A veteran Democratic member of the Assembly says he is thinking about running for the Southern Tier seat that had been held by State Sen. Patricia K. McGee, a popular Republican who died Saturday.
Assemblyman William L. Parment of Chautauqua County said that in deference to McGee, whom he called a friend, he is not actively looking into a campaign at this point. "But I don't rule it out," said Parment, a maverick lawmaker who has clashed with Democratic leaders over the years on issues ranging from soaring state debt levels to how the Assembly is operated.
On the Republican side, Assemblywoman Catharine Young is the apparent front-runner to succeed McGee on the GOP line in a special election that Gov. George E. Pataki is expected to call sometime in the coming weeks.
"Now is not the time for politics. Now is the time to honor and remember Pat and everything she accomplished," said Young, 43, an Olean resident first elected to the Assembly in 1998.
For Parment, a Democrat who runs well in Republican towns, a switch to the Senate would take him out of the political majority that he now enjoys in the Assembly -- something that might be considered political suicide in a State Capitol where minority party lawmakers have almost no influence.
But Democrats in the Senate last fall picked up three seats from Republicans and lost a fourth seat by a razor-thin margin.
Democrats have issued threats that they will be making a major effort to take control of the State Senate in 2006. Two major statewide races -- for governor and for the U.S. Senate seat held by Sen. Hillary Rodham Clinton -- could pull the kind of voters and intensity that could help in that regard.
The Republicans control the Senate, 34-27, with the one vacancy because of McGee's death.
A race for McGee's seat would be a political free ride for both Parment and Young, since neither would lose the Assembly seat if defeated in the special election for the Senate vacancy.
"Obviously, if I were to make that decision (to run), it would be in contemplation of the Senate becoming Democratic," Parment said.
The 62-year-old Democrat from North Harmony, who was first elected to the Assembly in 1982, said that serving in a minority party role "might be attractive" because he would be less constrained to speak out against problems he sees in Albany. Parment already has a reputation as one of the more outspoken Democrats on issues that rankle his own Democratic leadership.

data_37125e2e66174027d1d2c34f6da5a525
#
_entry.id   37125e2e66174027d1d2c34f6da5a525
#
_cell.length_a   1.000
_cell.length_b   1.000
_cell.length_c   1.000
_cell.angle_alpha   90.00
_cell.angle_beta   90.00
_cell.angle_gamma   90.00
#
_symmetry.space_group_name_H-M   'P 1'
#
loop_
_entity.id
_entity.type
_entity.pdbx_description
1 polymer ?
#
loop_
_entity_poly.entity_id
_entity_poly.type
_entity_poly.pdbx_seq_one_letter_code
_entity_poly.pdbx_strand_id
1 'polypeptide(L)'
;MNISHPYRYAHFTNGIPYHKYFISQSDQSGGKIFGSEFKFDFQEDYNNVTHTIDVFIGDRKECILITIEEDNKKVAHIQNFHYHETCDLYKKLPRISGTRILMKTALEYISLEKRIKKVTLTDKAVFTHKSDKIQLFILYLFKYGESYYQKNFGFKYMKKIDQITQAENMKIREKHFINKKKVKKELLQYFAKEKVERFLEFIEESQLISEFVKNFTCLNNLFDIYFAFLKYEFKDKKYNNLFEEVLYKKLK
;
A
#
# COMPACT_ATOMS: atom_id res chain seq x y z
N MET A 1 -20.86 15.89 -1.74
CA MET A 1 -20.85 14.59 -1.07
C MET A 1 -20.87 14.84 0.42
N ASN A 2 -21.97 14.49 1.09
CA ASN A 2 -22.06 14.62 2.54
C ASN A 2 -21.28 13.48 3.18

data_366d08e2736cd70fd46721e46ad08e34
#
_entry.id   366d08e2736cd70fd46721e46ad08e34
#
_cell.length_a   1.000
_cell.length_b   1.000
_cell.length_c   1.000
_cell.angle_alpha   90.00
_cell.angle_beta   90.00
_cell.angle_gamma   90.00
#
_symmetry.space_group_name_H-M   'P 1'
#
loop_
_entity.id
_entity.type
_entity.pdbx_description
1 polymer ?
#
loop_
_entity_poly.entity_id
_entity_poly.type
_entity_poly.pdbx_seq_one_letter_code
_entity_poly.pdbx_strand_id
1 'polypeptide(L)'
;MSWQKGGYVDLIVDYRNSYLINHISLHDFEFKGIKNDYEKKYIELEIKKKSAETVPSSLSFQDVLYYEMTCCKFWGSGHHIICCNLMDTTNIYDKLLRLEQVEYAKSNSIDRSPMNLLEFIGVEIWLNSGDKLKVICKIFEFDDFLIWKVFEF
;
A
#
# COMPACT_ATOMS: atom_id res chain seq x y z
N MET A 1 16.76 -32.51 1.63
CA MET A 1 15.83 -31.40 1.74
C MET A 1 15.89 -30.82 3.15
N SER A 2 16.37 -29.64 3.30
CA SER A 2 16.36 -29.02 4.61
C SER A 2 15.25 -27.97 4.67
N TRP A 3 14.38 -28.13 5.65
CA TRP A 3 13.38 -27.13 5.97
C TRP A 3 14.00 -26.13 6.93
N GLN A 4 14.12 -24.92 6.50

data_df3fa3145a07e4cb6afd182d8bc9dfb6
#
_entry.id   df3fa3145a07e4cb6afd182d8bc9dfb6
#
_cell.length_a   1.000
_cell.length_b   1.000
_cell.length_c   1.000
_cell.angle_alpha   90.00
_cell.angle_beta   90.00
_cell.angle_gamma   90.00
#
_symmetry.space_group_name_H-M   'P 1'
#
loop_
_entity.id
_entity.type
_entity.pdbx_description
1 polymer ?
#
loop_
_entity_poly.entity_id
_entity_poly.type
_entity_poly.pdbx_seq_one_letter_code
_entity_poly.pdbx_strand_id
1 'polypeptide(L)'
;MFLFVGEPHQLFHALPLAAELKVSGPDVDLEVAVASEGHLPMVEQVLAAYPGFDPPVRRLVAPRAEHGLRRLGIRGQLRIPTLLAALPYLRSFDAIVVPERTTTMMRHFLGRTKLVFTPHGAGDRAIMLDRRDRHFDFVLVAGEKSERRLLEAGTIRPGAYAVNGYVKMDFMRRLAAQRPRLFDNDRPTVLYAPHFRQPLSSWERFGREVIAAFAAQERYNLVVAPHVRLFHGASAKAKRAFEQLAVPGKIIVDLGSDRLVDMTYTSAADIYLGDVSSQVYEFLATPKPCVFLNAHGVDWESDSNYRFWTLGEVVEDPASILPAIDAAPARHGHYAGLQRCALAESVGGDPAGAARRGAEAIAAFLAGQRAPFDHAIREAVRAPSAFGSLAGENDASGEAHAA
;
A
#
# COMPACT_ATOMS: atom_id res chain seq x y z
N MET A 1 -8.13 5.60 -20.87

"But if the Senate were to flip in '06, it would be very beneficial to the Southern Tier to have a senator in the majority. That's just the way it works," Parment said. Rank-and-file majority party members in the 62-member Senate have far more access to pork-barrel spending from the state budget and generally can have more influence than rank-and-file members in the larger, 150-member Assembly.
Parment said Senate Democrats had been talking to him over the last several months about the prospects of challenging McGee, who died at age 70 after several months of battling pneumonia and related conditions. McGee had represented the 57th Senate District since 1987.
But Parment, who said the Democrats have been holding similar talks with other potential candidates from across the state about taking on GOP Senate incumbents, said he would have never taken on McGee.
"I told them I didn't think Pat McGee was vulnerable," Parment said, noting that McGee, from Cattaraugus County, had the highest approval rating of any politician representing Chautauqua County.
The 57th District is home to 73,000 registered Republicans and 60,000 Democrats. McGee won last fall by a vote count of 80,000 to 29,000 over a little-known opponent. The mostly rural district includes all or parts of Allegany, Cattaraugus, Chautauqua and Livingston counties.